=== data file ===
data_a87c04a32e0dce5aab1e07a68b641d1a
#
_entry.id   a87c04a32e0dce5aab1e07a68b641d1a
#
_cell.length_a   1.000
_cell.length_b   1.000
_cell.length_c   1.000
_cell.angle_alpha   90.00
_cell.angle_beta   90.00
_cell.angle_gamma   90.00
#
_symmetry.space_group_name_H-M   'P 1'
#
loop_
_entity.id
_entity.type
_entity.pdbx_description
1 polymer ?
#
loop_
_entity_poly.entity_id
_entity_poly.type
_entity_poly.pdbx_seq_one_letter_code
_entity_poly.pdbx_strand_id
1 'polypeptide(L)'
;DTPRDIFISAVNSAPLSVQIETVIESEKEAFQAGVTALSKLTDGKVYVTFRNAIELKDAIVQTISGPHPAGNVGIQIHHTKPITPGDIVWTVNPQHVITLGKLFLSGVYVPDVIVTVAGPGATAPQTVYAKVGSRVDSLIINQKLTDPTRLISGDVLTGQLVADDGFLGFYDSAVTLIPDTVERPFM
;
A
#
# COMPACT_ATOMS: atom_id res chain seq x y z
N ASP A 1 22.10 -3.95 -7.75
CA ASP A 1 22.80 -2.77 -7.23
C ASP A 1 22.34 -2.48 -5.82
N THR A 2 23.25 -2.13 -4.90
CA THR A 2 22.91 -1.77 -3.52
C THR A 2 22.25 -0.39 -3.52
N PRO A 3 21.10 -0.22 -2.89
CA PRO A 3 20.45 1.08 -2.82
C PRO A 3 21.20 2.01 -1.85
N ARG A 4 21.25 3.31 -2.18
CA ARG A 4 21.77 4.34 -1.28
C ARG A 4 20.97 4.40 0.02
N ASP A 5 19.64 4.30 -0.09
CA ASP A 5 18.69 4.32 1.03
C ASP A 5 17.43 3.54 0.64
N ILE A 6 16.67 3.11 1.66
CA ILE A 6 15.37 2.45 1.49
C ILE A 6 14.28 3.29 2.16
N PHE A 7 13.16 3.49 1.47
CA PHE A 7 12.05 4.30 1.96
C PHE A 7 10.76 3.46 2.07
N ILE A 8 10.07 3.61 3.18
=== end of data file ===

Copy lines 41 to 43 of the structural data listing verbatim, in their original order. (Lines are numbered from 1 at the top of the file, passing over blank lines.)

CA ARG A 4 21.77 4.34 -1.28
C ARG A 4 20.97 4.40 0.02
N ASP A 5 19.64 4.30 -0.09